If a person wanted to know whether he had been saved from his sins, there are two different approaches he might take. If he took the subjective approach, he would simply consult his feelings (“Do I have the feeling that I am saved?”). The problem here is that many people have this feeling — sometimes very strongly — when they have not done what the Scriptures teach concerning obedience to the gospel. When it comes to emotions and feelings, there may be no difference between those who are in Christ and those who merely imagine that they are. Indeed, some who are outside of Christ may have stronger feelings of salvation than those who are in Him.
Is there not a more objective way of assessing our salvation? Fortunately there is. We can look into the Scriptures and determine whether we have or have not done what God commanded to be done for those who seek His forgiveness. God’s instructions regarding our salvation are not hard to understand. We can know whether we’ve done what people did in the New Testament to receive the forgiveness of their sins — and having done those things, we must learn to trust in God’s promise to save us. His promise can be counted on.
Of course, we may be so intent on seeing ourselves favorably that we twist the Scriptures to make them fit our situation. That is a temptation that confronts every one of us. But if we accept the Scriptures as our authority, at least we have an objective standard we can go by. Using that standard, we can do what Paul said: “Examine yourselves, to see whether you are in the faith. Test yourselves” (2 Corinthians 13:5). Such an examination requires courage as well as honesty, but if we want to be rightly related to God, those are the character traits we must have. We should be praying that God will help us to have them more each day.
Life is hard, as we all know, and after obeying the gospel of Christ, there are going to be times when we won’t “feel” forgiven. What should we do? We should go back to the Scriptures. It is only in the Scriptures that we will find a dependable, objective assessment of our relationship to the Lord. Our feelings about our salvation are notoriously fickle; sometimes they err on the low side and sometimes on the high. But God’s promise can be counted on — and the only thing we know about God’s promise is what we find in the Scriptures.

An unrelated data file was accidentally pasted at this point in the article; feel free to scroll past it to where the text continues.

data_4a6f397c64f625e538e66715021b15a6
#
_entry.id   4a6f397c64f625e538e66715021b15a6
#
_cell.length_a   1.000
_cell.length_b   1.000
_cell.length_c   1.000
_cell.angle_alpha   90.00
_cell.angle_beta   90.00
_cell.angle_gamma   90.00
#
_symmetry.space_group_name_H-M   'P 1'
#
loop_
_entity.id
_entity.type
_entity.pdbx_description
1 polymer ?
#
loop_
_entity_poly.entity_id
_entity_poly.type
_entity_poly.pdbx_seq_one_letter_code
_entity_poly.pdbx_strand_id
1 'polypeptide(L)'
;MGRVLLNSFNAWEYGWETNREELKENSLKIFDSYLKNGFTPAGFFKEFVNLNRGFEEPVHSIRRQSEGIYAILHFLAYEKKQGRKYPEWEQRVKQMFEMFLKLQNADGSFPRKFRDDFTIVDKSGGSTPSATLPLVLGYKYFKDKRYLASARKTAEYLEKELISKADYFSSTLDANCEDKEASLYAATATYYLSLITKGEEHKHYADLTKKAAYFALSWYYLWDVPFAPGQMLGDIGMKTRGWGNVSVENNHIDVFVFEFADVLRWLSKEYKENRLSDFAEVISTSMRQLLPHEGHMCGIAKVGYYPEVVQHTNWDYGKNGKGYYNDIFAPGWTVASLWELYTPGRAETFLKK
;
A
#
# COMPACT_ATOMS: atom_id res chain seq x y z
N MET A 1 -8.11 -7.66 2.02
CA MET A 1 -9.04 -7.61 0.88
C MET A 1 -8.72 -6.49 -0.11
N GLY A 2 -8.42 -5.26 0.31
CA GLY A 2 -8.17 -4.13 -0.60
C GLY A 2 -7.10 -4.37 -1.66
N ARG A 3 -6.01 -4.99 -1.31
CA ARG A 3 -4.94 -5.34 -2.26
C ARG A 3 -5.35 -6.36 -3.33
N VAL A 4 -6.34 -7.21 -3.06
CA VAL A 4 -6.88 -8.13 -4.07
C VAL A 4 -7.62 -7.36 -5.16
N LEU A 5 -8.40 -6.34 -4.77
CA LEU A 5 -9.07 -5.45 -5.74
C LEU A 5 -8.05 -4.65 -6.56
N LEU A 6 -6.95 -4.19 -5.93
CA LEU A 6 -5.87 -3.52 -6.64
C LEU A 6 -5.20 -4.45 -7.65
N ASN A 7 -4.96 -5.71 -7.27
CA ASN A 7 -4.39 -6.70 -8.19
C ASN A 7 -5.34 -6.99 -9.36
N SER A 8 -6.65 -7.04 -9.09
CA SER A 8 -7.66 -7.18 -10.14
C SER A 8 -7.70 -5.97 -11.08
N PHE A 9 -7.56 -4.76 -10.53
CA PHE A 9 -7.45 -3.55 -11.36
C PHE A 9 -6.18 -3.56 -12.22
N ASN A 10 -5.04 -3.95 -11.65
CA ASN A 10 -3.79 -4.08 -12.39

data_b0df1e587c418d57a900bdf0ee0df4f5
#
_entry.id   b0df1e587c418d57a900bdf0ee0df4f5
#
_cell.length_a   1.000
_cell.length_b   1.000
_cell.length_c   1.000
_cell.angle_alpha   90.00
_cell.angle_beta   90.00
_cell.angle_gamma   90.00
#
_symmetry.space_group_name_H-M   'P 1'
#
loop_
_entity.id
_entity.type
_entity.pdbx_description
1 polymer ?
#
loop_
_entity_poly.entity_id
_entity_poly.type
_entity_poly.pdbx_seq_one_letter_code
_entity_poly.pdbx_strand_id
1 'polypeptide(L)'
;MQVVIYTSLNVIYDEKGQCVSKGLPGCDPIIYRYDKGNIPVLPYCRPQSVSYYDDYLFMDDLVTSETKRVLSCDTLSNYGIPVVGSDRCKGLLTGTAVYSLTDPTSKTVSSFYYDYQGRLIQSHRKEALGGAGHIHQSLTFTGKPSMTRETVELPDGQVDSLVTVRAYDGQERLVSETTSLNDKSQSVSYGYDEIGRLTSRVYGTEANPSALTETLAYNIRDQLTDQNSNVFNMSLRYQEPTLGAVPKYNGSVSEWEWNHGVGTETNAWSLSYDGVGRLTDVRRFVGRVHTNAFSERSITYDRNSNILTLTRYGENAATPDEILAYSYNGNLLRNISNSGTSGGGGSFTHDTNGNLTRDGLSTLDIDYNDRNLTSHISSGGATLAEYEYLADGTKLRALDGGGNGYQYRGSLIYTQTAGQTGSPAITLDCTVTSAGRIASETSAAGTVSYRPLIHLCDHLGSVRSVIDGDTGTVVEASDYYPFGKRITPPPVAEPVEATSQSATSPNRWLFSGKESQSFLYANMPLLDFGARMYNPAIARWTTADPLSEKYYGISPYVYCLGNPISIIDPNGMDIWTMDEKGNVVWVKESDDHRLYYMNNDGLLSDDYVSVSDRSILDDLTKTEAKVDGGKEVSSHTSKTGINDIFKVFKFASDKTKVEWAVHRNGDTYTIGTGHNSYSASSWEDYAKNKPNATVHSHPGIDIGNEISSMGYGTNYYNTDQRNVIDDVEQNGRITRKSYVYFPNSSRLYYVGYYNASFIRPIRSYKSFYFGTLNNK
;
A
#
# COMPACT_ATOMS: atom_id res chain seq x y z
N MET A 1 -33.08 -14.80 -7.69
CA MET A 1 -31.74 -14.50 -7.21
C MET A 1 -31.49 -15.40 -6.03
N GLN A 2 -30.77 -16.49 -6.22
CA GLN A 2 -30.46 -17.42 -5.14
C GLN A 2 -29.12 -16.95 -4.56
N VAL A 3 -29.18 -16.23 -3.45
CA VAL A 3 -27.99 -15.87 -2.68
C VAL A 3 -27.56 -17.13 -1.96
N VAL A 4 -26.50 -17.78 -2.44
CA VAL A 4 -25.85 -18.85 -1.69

Paul spoke of the “hope of eternal life, which God, who never lies, promised before the ages began and at the proper time manifested in his word through the preaching with which I have been entrusted
by the command of God our Savior” (Titus 1:2,3). It must be in this teaching that our confidence is grounded — and we must make whatever mid-course corrections are necessary to stay in line with the teaching.
In the little letter written by Jude, he said his readers were “those who are called, beloved in God the Father and kept for Jesus Christ: May mercy, peace, and love be multiplied to you” (Jude 1,2). Ponder with me the three expressions which Jude uses:
Those who are called. Through the gospel, God calls everyone to accept the salvation that He is offering in Jesus Christ. To obey the gospel is, in effect, to answer God’s call, and to live faithfully as a Christian is to be among the called. It was God alone who had the right to decide what the terms of His salvation would be; on our own, we could never have worked our way back to Him. So when we submit to the terms of His forgiveness in the gospel, we can rejoice in the privilege of being among those whom He has called out of the darkness to be His own possession (1 Peter 2:9).
Beloved in God the Father. While God obviously loves every person He has ever created, He has a very specific love for those who have accepted His plan of salvation, i.e., the individuals who have responded to His love with gratitude, obedience, and faithfulness. In the salutation to his letters, Paul often spoke of God’s love for those whom He has saved: “To all those in Rome who are loved by God and called to be saints: Grace to you and peace from God our Father and the Lord Jesus Christ” (Romans 1:7).
Kept for Jesus Christ. In a world of obstacles and temptations, we could not survive, even after obeying the gospel, if it weren’t for the help God gives us in Christ. Peter wrote of those “who by God’s power are being guarded through faith for a salvation ready to be revealed in the last time” (1 Peter 1:5). And Jude ended his letter with this: “[God] is able to keep you from stumbling and to present you blameless before the presence of his glory with great joy” (Jude 24). Well might he say, “May mercy, peace, and love be multiplied to you.” There is simply no higher joy available to us.
So let us be careful and confident — confident in our carefulness, and careful in our confidence. Don’t listen to anyone who tells you that either of these doesn’t need to be emphasized. Both are necessary if we are to respond rightly we when read in the Scriptures of the salvation God has provided in Jesus Christ.